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Bohemian Los Angelesand the Making of Modern Politics$
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Daniel Hurewitz

Print publication date: 2007

Print ISBN-13: 9780520249257

Published to California Scholarship Online: March 2012

DOI: 10.1525/california/9780520249257.001.0001

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PRINTED FROM CALIFORNIA SCHOLARSHIP ONLINE (www.california.universitypressscholarship.com). (c) Copyright University of California Press, 2022. All Rights Reserved. An individual user may print out a PDF of a single chapter of a monograph in CALSO for personal use.date: 28 June 2022

Conclusion: The Struggle of Identity Politics

Conclusion: The Struggle of Identity Politics

(p.268) Conclusion: The Struggle of Identity Politics
Bohemian Los Angeles

Daniel Hurewitz

University of California Press

Harry Hay and Julian Eltinge framed a moment of transition in the American life. Similar in many ways, particularly in their predilection for sexual activity with men, neither man let this fact define his public life. For Eltinge, this public life appeared onstage, whilst for Hay, public life meant politics and the Communist Party. For both, their sexual activities did not constitute some essential part of themselves. However, in the wake of growing attention to self-expression, to political expression of emotion, to racial groups, to racial interaction, and to the growing prosecution of homosexuals, this shifted. Harry Hay and his colleagues in the Mattachine argued that their sexual lives were fundamental and a piece of who they were. They insisted that sexual essence had political implications which made homosexuals equivalent to Jews, Mexicans, or blacks. The placing of personal identity toward the center of American politics did not however amount to the acceptance of shared notions of personal identities. Hay and Mattachine represented the opening of a new chapter in gay history and American political history, in which the very ideas of identification and minority group definition became subjects of heated controversy. American identity politics have been defined by ongoing battles on who counts as a minority and what the politics of minority groups should be. The notions of gay identity and gay community have never been well agreed upon, and gay politics did not move forward. While Mattachine and Hay launched a decades-long battle for the significance of homosexuality, the very notion of homosexual identity and minority has remained heavily contested, even among those who have led homosexually active lives.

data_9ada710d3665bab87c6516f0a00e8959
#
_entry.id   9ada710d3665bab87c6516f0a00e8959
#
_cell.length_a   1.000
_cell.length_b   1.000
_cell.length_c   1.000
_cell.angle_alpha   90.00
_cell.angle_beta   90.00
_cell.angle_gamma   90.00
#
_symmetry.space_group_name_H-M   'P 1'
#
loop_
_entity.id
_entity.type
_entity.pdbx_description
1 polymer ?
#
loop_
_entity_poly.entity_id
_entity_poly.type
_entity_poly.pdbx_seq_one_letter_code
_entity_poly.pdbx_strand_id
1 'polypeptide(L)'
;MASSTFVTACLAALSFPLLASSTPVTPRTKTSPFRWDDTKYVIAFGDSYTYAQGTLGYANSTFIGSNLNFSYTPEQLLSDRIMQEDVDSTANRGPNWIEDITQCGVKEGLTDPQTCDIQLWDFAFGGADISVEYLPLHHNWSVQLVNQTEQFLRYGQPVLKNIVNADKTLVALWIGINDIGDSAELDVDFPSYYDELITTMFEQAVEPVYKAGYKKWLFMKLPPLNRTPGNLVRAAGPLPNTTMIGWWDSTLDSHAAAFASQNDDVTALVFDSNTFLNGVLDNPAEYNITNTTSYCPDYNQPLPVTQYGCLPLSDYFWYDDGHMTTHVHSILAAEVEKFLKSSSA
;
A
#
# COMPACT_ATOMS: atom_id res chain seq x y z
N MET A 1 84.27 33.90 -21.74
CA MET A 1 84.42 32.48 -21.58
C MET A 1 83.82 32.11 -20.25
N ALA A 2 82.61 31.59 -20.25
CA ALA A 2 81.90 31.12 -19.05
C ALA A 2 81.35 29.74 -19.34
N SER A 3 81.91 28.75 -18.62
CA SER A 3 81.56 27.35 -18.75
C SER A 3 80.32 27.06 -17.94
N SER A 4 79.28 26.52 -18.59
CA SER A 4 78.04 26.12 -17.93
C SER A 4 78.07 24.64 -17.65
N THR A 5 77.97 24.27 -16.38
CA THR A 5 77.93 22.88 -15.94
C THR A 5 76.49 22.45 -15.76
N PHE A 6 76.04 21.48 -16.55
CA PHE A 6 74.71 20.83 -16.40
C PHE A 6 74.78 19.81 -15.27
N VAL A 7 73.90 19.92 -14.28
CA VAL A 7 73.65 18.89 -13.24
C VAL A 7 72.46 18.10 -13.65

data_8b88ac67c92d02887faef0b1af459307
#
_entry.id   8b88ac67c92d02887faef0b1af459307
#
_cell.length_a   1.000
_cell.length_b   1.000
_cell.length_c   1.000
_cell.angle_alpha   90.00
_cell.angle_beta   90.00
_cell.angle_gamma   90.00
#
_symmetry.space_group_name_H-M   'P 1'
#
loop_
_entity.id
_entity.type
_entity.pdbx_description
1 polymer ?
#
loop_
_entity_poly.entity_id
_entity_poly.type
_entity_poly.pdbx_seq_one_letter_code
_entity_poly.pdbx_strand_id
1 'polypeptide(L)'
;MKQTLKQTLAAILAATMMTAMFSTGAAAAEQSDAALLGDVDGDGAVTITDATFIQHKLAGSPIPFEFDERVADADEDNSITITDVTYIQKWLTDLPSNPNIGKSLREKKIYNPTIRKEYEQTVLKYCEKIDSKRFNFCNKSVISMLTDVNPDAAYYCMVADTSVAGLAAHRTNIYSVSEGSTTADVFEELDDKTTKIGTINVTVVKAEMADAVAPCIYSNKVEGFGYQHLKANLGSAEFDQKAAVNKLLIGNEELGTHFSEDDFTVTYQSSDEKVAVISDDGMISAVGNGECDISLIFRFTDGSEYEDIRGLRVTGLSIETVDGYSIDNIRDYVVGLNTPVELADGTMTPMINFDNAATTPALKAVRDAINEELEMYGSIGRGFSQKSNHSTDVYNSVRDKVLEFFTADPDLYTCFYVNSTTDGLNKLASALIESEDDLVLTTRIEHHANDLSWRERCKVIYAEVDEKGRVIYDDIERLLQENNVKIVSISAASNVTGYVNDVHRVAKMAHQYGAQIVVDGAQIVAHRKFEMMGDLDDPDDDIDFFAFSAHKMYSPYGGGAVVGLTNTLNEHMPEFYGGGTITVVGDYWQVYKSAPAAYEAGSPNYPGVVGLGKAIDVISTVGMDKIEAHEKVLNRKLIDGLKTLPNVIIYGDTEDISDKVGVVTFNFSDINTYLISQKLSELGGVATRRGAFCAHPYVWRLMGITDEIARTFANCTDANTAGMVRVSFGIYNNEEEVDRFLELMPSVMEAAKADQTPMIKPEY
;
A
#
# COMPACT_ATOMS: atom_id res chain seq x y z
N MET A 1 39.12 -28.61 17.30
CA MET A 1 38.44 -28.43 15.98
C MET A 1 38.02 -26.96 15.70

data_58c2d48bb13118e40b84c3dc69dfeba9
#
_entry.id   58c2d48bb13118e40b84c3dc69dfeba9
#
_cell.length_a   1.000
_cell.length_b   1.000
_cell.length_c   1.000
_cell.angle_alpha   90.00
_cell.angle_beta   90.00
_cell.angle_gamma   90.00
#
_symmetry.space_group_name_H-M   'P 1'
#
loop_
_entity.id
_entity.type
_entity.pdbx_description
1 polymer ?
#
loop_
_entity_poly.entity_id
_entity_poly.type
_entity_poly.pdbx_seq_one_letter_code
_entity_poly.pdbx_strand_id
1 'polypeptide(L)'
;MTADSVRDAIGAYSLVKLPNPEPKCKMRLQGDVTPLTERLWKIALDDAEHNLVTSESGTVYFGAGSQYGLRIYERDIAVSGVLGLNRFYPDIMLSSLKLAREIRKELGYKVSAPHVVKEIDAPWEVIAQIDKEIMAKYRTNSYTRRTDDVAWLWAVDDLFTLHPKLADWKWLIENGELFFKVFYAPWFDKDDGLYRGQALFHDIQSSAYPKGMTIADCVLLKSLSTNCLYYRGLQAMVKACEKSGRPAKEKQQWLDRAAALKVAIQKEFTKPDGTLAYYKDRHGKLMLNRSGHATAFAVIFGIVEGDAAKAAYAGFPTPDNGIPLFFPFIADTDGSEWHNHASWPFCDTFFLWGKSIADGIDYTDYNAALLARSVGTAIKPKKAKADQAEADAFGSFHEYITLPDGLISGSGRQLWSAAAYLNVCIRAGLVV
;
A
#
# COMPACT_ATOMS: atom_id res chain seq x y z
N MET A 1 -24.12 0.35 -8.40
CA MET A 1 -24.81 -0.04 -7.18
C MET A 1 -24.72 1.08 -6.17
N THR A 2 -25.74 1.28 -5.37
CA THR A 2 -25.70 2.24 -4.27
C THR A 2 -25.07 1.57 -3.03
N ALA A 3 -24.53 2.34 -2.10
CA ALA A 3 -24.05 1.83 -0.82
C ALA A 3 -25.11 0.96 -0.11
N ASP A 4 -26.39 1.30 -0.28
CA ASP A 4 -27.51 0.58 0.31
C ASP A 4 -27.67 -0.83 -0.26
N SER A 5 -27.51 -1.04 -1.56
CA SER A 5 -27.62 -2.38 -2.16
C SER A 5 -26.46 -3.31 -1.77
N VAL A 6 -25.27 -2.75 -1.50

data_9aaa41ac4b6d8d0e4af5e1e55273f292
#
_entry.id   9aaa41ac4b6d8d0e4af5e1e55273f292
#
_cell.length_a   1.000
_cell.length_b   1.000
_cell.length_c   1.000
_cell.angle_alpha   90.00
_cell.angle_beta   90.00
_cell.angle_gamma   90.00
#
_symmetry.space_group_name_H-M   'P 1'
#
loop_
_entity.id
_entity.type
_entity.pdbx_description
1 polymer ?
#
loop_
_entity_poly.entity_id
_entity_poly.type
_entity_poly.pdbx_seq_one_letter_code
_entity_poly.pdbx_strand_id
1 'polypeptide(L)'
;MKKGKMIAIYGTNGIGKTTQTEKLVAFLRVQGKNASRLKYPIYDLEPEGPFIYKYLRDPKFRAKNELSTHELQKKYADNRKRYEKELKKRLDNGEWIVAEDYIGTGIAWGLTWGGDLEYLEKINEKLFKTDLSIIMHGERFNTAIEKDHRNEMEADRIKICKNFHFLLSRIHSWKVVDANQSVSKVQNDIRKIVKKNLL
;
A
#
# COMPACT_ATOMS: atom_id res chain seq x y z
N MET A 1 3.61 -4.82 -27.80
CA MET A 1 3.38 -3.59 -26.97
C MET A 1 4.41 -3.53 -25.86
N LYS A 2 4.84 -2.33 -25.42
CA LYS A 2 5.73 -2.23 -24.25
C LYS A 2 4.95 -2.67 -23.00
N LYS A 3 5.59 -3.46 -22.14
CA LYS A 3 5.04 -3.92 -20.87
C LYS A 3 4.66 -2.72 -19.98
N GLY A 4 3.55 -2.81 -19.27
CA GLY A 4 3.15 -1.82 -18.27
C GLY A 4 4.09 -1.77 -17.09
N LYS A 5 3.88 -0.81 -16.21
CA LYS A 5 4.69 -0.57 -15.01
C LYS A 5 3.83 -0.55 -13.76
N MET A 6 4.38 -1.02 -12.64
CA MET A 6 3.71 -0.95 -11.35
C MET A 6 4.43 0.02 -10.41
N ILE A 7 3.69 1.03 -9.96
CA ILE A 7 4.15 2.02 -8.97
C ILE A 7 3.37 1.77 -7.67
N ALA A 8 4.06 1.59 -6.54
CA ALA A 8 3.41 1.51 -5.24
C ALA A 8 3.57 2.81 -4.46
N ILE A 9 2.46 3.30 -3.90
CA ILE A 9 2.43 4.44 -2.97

Keywords:   Harry Hay, Julian Eltinge, Mattachine, American politics, identity politics, politics of minority, gay politics, gay identity, homosexual identity

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